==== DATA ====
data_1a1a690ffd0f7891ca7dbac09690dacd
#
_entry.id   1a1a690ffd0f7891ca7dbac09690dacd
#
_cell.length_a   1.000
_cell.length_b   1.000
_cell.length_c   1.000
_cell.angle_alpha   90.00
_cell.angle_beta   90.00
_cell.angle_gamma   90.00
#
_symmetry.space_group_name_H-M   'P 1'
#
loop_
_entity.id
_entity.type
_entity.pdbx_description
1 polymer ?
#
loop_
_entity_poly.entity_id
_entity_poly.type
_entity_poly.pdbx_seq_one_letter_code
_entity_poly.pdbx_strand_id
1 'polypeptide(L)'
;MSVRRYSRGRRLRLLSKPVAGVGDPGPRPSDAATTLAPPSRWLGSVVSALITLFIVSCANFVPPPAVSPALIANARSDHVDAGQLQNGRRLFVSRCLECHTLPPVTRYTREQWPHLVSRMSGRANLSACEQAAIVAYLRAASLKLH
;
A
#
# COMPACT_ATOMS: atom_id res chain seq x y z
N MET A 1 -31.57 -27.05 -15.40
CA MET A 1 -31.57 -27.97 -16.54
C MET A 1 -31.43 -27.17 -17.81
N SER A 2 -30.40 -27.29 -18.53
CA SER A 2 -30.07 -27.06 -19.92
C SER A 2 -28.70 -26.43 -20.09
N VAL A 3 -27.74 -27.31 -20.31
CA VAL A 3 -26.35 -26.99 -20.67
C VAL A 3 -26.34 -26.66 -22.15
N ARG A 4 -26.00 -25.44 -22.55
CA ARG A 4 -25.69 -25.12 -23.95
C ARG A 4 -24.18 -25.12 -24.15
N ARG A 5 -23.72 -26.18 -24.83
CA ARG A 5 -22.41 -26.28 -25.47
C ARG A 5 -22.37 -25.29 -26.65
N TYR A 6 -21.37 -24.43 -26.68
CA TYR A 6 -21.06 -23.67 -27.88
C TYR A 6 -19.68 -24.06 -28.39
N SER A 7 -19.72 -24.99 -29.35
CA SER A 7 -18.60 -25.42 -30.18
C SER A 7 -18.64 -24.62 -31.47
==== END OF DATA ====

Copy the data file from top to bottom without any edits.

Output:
data_1a1a690ffd0f7891ca7dbac09690dacd
#
_entry.id   1a1a690ffd0f7891ca7dbac09690dacd
#
_cell.length_a   1.000
_cell.length_b   1.000
_cell.length_c   1.000
_cell.angle_alpha   90.00
_cell.angle_beta   90.00
_cell.angle_gamma   90.00
#
_symmetry.space_group_name_H-M   'P 1'
#
loop_
_entity.id
_entity.type
_entity.pdbx_description
1 polymer ?
#
loop_
_entity_poly.entity_id
_entity_poly.type
_entity_poly.pdbx_seq_one_letter_code
_entity_poly.pdbx_strand_id
1 'polypeptide(L)'
;MSVRRYSRGRRLRLLSKPVAGVGDPGPRPSDAATTLAPPSRWLGSVVSALITLFIVSCANFVPPPAVSPALIANARSDHVDAGQLQNGRRLFVSRCLECHTLPPVTRYTREQWPHLVSRMSGRANLSACEQAAIVAYLRAASLKLH
;
A
#
# COMPACT_ATOMS: atom_id res chain seq x y z
N MET A 1 -31.57 -27.05 -15.40
CA MET A 1 -31.57 -27.97 -16.54
C MET A 1 -31.43 -27.17 -17.81
N SER A 2 -30.40 -27.29 -18.53
CA SER A 2 -30.07 -27.06 -19.92
C SER A 2 -28.70 -26.43 -20.09
N VAL A 3 -27.74 -27.31 -20.31
CA VAL A 3 -26.35 -26.99 -20.67
C VAL A 3 -26.34 -26.66 -22.15
N ARG A 4 -26.00 -25.44 -22.55
CA ARG A 4 -25.69 -25.12 -23.95
C ARG A 4 -24.18 -25.12 -24.15
N ARG A 5 -23.72 -26.18 -24.83
CA ARG A 5 -22.41 -26.28 -25.47
C ARG A 5 -22.37 -25.29 -26.65
N TYR A 6 -21.37 -24.43 -26.68
CA TYR A 6 -21.06 -23.67 -27.88
C TYR A 6 -19.68 -24.06 -28.39
N SER A 7 -19.72 -24.99 -29.35
CA SER A 7 -18.60 -25.42 -30.18
C SER A 7 -18.64 -24.62 -31.47